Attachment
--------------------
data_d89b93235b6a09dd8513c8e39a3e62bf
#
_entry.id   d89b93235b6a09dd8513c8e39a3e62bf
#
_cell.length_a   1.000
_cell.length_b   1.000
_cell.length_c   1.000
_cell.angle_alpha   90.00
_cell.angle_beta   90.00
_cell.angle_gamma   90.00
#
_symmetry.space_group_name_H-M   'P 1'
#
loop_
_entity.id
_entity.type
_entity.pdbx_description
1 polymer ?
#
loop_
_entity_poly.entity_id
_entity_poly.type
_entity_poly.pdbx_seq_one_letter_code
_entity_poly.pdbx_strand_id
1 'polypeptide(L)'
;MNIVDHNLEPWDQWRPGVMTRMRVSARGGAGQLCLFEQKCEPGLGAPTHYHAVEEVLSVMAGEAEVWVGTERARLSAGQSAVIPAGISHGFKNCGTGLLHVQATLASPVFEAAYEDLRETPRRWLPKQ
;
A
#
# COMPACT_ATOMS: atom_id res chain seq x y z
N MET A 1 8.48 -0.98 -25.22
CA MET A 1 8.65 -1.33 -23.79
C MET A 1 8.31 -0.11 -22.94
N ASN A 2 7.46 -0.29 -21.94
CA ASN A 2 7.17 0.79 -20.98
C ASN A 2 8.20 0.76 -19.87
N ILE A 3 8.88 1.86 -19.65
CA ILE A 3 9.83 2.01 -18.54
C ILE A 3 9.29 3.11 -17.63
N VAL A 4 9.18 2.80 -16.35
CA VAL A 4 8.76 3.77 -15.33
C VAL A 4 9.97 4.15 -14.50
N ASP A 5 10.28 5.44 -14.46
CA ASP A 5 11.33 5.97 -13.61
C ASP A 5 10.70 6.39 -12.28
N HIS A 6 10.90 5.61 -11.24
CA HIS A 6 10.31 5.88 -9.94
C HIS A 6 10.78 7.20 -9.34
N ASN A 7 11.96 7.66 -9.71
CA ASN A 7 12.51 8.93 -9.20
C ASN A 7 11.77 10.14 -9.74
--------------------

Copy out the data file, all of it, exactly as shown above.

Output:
data_d89b93235b6a09dd8513c8e39a3e62bf
#
_entry.id   d89b93235b6a09dd8513c8e39a3e62bf
#
_cell.length_a   1.000
_cell.length_b   1.000
_cell.length_c   1.000
_cell.angle_alpha   90.00
_cell.angle_beta   90.00
_cell.angle_gamma   90.00
#
_symmetry.space_group_name_H-M   'P 1'
#
loop_
_entity.id
_entity.type
_entity.pdbx_description
1 polymer ?
#
loop_
_entity_poly.entity_id
_entity_poly.type
_entity_poly.pdbx_seq_one_letter_code
_entity_poly.pdbx_strand_id
1 'polypeptide(L)'
;MNIVDHNLEPWDQWRPGVMTRMRVSARGGAGQLCLFEQKCEPGLGAPTHYHAVEEVLSVMAGEAEVWVGTERARLSAGQSAVIPAGISHGFKNCGTGLLHVQATLASPVFEAAYEDLRETPRRWLPKQ
;
A
#
# COMPACT_ATOMS: atom_id res chain seq x y z
N MET A 1 8.48 -0.98 -25.22
CA MET A 1 8.65 -1.33 -23.79
C MET A 1 8.31 -0.11 -22.94
N ASN A 2 7.46 -0.29 -21.94
CA ASN A 2 7.17 0.79 -20.98
C ASN A 2 8.20 0.76 -19.87
N ILE A 3 8.88 1.86 -19.65
CA ILE A 3 9.83 2.01 -18.54
C ILE A 3 9.29 3.11 -17.63
N VAL A 4 9.18 2.80 -16.35
CA VAL A 4 8.76 3.77 -15.33
C VAL A 4 9.97 4.15 -14.50
N ASP A 5 10.28 5.44 -14.46
CA ASP A 5 11.33 5.97 -13.61
C ASP A 5 10.70 6.39 -12.28
N HIS A 6 10.90 5.61 -11.24
CA HIS A 6 10.31 5.88 -9.94
C HIS A 6 10.78 7.20 -9.34
N ASN A 7 11.96 7.66 -9.71
CA ASN A 7 12.51 8.93 -9.20
C ASN A 7 11.77 10.14 -9.74